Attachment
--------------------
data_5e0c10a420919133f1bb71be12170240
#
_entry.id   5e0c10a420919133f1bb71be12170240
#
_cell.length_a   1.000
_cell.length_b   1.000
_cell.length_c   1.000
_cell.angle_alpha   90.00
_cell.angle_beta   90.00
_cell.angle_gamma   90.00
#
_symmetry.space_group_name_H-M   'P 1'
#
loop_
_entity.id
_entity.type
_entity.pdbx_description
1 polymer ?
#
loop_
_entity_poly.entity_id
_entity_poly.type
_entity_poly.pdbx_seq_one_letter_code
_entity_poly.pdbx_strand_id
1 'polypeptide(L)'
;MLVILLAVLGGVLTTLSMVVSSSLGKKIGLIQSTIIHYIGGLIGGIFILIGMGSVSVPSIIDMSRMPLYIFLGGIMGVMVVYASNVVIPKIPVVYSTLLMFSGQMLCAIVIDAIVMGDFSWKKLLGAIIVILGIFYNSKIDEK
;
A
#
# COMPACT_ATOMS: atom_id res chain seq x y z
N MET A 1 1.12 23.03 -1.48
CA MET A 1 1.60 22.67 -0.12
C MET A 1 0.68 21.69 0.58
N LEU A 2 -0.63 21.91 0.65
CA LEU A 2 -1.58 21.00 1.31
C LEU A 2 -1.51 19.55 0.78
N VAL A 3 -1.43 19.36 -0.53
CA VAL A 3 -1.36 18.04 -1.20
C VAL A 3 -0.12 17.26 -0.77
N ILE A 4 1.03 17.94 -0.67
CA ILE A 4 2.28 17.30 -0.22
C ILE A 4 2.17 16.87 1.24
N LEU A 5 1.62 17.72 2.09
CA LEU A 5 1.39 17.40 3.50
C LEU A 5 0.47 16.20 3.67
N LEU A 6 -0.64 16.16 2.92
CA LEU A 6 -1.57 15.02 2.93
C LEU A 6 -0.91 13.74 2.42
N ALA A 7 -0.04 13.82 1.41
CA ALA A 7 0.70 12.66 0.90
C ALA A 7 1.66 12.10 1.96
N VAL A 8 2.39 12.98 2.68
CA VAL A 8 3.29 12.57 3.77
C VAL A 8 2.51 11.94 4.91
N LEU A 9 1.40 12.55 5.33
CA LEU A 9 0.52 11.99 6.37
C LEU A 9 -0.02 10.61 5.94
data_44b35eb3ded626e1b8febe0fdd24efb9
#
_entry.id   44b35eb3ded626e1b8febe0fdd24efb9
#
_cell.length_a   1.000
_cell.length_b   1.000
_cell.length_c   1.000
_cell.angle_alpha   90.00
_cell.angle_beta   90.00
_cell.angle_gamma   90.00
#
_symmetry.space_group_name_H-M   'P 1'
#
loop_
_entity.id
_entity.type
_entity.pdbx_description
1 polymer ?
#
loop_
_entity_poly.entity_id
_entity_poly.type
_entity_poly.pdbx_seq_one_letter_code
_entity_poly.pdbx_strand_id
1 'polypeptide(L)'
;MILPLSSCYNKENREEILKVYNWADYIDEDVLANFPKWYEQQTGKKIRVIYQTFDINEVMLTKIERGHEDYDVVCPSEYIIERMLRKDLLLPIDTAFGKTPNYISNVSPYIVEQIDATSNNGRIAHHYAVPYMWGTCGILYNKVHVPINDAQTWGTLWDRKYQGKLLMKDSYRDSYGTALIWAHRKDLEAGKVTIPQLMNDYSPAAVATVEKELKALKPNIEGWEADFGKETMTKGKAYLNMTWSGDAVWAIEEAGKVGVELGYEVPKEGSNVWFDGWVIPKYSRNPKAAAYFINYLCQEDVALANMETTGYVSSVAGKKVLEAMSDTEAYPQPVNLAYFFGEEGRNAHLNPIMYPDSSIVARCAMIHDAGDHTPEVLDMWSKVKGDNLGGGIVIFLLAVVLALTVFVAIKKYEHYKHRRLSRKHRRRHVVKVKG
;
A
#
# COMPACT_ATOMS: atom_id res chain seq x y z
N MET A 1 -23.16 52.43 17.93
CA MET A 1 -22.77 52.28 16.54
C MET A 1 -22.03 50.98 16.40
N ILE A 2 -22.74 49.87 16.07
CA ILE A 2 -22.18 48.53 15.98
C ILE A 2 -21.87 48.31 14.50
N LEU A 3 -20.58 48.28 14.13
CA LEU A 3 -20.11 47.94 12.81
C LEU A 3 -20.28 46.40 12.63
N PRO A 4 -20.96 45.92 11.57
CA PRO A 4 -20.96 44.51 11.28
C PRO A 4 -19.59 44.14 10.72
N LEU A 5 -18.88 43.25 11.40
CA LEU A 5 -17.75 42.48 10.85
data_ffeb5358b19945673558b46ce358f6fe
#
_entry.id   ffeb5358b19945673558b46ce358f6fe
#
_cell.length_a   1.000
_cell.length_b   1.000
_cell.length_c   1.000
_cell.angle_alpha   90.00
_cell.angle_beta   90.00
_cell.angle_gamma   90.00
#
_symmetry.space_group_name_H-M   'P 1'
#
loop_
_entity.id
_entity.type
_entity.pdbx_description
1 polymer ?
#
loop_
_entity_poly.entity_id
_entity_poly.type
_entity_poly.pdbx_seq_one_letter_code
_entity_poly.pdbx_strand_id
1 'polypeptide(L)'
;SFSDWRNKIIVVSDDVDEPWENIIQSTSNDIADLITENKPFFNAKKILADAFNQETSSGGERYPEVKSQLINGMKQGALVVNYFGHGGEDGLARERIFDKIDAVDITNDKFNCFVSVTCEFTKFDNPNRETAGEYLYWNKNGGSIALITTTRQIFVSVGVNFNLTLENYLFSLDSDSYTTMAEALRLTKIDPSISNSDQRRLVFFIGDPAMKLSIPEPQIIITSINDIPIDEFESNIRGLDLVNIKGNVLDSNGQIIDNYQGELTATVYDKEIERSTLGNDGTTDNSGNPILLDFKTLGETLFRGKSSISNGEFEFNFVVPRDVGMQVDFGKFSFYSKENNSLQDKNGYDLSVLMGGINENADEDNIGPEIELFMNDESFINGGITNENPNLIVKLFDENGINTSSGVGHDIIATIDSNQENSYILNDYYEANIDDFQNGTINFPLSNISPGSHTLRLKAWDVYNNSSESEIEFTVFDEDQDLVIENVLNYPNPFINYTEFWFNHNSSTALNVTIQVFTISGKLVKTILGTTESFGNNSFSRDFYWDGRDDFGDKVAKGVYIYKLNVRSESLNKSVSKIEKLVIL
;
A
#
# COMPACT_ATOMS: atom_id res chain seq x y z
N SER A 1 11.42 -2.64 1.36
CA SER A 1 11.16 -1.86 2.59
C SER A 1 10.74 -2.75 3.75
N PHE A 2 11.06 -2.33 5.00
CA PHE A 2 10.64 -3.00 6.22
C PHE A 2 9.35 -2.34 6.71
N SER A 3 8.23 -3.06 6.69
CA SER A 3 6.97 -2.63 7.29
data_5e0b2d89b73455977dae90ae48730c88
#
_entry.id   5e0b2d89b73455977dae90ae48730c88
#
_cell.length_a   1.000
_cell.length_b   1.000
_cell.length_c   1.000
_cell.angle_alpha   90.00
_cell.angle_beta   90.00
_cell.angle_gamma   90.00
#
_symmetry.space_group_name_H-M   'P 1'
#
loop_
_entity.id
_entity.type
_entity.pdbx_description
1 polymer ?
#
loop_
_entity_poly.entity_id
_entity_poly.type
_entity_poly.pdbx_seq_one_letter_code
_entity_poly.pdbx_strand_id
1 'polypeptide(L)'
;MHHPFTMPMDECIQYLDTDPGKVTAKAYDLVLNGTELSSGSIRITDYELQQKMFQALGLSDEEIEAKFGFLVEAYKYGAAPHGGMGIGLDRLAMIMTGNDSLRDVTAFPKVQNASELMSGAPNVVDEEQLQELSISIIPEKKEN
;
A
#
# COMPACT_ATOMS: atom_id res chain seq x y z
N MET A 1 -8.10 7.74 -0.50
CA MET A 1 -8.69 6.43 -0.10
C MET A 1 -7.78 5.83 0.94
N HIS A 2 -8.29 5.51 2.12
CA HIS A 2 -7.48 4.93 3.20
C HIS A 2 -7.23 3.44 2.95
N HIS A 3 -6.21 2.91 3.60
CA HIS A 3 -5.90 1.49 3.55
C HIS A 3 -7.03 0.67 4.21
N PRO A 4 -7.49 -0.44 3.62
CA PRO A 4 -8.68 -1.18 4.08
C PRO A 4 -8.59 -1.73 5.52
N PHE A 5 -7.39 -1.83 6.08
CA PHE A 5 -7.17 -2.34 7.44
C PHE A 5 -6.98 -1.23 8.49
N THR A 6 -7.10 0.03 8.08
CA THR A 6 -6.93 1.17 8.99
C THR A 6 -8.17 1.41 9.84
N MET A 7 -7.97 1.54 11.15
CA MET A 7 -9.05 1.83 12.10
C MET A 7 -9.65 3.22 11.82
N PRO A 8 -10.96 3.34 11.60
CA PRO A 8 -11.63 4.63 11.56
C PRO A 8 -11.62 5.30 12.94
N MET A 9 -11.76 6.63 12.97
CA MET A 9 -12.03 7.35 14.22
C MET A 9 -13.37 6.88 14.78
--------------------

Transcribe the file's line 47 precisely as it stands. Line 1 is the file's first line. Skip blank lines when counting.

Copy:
CA LEU A 6 -1.57 15.02 2.93